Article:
Climate change policies need to be balanced with food security

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IIASA researchers collaborated with colleagues in Japan to clarify the impacts of stringent climate mitigation policies on food security. The team identified smart and inclusive climate policy designs where the risk of food-security for hundreds of millions of people could be addressed at a modest cost.

In a study published in Nature Sustainability, an international research group that included researchers from IIASA, Kyoto University, Ritsumeikan University, and the National Institute for Environmental Studies (NIES), Japan, for the first time estimated how food security could be negatively affected by the climate mitigation policies implemented by multi-Integrated Assessment Models (IAMs) and the cost associated with avoiding adverse side effects. More specifically, they clarified the relationship between food security and climate mitigation, and provided cost estimates for possible solutions to the trade-off between food security and climate mitigation, taking into account the uncertainty represented by an ensemble of IAMs.

Food security is one of the areas addressed by the UN Sustainable Development Goals (SDGs). The aim of SDG2 in particular, is to achieve “zero-hunger” by 2030. The issue of food security has been studied extensively in the context of climate change impacts associated with yield changes over the last few decades, and more recent studies also explored the effect of climate change mitigation on agricultural markets.

The Paris Agreement defines a long-term temperature goal for international climate policy: “holding the increase in the global average temperature to well below 2°C above pre-industrial levels and pursuing efforts to limit the temperature increase to 1.5°C”. Accordingly, studies investigating the climate change mitigation required by the Paris objectives have identified a potential need for land-based measures like afforestation and large-scale bioenergy production, which could in turn raise concerns about implications for food security. These low emission scenarios are making the connection between SDG2 (hunger) and SDG13, which specifically concerns climate action, increasingly crucial.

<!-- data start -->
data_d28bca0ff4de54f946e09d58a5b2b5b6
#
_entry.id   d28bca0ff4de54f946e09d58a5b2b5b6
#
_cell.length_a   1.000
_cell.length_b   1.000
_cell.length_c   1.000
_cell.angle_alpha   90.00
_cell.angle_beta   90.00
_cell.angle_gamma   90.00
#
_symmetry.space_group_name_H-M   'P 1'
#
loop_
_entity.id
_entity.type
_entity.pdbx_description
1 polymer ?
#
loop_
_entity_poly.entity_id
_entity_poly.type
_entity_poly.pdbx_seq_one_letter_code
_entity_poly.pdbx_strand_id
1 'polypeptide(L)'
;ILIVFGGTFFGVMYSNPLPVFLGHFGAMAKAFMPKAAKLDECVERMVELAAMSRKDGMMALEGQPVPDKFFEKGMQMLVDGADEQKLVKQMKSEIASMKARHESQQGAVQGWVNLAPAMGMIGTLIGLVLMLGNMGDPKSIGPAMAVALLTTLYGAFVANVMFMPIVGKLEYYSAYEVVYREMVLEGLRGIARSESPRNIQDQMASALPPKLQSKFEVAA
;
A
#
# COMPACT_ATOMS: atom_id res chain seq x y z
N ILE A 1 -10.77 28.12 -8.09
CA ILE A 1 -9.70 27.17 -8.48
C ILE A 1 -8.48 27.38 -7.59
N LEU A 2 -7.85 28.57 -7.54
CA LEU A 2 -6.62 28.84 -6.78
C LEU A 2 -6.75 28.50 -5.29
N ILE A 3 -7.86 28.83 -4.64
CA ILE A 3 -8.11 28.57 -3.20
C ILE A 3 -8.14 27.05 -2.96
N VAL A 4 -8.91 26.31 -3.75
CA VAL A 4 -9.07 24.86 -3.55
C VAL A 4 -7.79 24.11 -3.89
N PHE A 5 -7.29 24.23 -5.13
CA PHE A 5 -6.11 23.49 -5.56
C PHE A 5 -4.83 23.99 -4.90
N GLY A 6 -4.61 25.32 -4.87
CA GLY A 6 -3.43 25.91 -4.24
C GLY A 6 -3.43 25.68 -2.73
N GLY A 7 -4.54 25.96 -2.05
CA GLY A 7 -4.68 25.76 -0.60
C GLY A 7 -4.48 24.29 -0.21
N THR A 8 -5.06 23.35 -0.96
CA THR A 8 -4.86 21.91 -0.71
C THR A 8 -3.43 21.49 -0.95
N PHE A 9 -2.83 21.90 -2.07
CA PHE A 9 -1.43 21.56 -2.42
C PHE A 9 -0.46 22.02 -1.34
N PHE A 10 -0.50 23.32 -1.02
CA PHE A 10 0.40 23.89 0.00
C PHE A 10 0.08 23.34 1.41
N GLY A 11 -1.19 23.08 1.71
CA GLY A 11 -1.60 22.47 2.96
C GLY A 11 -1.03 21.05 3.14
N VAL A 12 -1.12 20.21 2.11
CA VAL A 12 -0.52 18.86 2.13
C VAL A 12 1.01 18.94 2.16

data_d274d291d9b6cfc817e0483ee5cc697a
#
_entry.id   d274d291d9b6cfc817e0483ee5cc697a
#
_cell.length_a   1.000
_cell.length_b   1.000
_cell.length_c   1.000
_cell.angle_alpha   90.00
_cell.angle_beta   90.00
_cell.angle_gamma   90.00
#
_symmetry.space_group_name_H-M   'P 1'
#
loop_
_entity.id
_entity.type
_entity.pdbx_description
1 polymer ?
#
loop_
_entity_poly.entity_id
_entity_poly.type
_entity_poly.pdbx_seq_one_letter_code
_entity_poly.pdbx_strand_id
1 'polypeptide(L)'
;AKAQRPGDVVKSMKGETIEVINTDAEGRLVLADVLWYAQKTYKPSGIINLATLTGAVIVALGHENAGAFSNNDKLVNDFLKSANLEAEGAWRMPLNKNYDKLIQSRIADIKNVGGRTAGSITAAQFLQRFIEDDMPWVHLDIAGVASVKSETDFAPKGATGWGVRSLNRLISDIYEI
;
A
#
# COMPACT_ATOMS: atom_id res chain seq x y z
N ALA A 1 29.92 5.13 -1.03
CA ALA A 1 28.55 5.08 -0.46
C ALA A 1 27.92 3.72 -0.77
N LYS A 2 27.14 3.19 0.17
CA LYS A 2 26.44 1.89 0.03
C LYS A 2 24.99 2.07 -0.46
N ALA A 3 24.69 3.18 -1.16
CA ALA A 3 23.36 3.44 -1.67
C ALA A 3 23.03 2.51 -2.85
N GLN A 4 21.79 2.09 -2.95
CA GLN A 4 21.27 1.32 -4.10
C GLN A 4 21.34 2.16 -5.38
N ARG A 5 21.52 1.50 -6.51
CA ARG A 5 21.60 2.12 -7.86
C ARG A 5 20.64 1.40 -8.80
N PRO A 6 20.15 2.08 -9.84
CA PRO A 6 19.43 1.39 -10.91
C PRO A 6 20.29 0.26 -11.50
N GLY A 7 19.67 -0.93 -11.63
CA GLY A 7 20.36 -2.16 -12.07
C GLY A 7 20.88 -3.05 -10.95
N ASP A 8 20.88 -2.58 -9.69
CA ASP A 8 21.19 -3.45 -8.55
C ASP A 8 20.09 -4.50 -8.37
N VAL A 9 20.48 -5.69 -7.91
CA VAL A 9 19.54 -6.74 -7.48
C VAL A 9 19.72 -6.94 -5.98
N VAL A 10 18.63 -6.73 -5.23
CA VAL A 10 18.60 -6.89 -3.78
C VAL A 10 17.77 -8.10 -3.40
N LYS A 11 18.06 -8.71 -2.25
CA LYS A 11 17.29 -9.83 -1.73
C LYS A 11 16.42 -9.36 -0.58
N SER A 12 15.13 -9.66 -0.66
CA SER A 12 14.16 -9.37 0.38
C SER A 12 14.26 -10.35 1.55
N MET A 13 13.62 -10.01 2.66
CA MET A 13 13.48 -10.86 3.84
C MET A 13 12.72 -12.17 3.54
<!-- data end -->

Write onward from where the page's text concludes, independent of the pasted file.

According to the researchers, climate change mitigation exclusively aimed at attaining climate goals could generate a risk of negatively impacting food security. If not managed properly, the risk of hunger due to mitigation policies is remarkably amplified: under the 2°C and 1.5°C scenarios, for instance, the risk of hunger drastically changes compared to the baseline scenarios. Depending on the scenario, the results indicate that an additional 130 to 280 million people could be at risk of hunger in 2050.

The team further examined the costs of possible solutions to such unintended adverse-side effects through “smart and inclusive climate policies”. Several economic alternatives were explored, including agricultural subsidies, food aid to low-income countries, and food aid only to populations at risk of hunger. The costs of the alternatives were found to be between 0 and 0.46% of GDP. These are very modest figures if compared to the costs of climate change mitigation.

The researchers note that direct impacts of climate change on yields were not assessed and that the direct benefits from mitigation in terms of avoided yield losses could be significant, thus further lessening the above costs. While results vary across models and model implementations, the qualitative implications are robust and call for a careful design of climate mitigation policies taking into account agriculture and land prices.

“While we found a similar effect in an earlier joint paper published in Environmental Research Letters, this time we applied multiple alternative models and showed that the results are robust and have a very high confidence,” explains Shinichiro Fujimori from Kyoto University, lead author of the paper and a guest researcher in the IIASA Energy Program. “We would like to emphasize that land and food related climate change mitigation policies should be carefully designed. Policymakers should be aware that potential issues could arise as a result of the uniqueness of the food system compared to, for example, the energy system.”

“The findings of the paper are central to understanding that we can reach very low climate targets together with sustainable land-use and agricultural development,” adds IIASA Energy Program Director Keywan Riahi. “Climate policies need to go beyond carbon pricing, take into account distributional effects, and shield the poor. If properly managed, the costs of such policies will be relatively small.”

IMAGE SOURCE: Creative Commons

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